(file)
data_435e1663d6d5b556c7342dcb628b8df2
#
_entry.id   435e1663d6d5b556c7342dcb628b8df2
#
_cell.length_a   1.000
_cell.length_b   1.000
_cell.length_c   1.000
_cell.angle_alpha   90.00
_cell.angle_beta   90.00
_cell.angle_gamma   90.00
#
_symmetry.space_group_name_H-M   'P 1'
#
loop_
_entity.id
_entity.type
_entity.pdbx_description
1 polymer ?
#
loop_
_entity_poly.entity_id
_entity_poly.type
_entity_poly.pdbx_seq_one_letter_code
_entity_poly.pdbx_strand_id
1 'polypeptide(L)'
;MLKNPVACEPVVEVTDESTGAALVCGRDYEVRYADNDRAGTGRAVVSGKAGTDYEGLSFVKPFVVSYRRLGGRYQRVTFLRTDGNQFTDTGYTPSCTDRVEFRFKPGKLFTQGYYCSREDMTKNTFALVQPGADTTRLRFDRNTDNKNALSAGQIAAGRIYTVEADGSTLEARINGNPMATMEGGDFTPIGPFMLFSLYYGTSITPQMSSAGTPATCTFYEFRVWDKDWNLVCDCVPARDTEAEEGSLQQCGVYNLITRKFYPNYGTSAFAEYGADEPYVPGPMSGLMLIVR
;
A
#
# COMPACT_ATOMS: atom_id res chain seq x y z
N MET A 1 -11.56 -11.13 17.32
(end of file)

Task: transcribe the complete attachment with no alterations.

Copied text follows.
data_435e1663d6d5b556c7342dcb628b8df2
#
_entry.id   435e1663d6d5b556c7342dcb628b8df2
#
_cell.length_a   1.000
_cell.length_b   1.000
_cell.length_c   1.000
_cell.angle_alpha   90.00
_cell.angle_beta   90.00
_cell.angle_gamma   90.00
#
_symmetry.space_group_name_H-M   'P 1'
#
loop_
_entity.id
_entity.type
_entity.pdbx_description
1 polymer ?
#
loop_
_entity_poly.entity_id
_entity_poly.type
_entity_poly.pdbx_seq_one_letter_code
_entity_poly.pdbx_strand_id
1 'polypeptide(L)'
;MLKNPVACEPVVEVTDESTGAALVCGRDYEVRYADNDRAGTGRAVVSGKAGTDYEGLSFVKPFVVSYRRLGGRYQRVTFLRTDGNQFTDTGYTPSCTDRVEFRFKPGKLFTQGYYCSREDMTKNTFALVQPGADTTRLRFDRNTDNKNALSAGQIAAGRIYTVEADGSTLEARINGNPMATMEGGDFTPIGPFMLFSLYYGTSITPQMSSAGTPATCTFYEFRVWDKDWNLVCDCVPARDTEAEEGSLQQCGVYNLITRKFYPNYGTSAFAEYGADEPYVPGPMSGLMLIVR
;
A
#
# COMPACT_ATOMS: atom_id res chain seq x y z
N MET A 1 -11.56 -11.13 17.32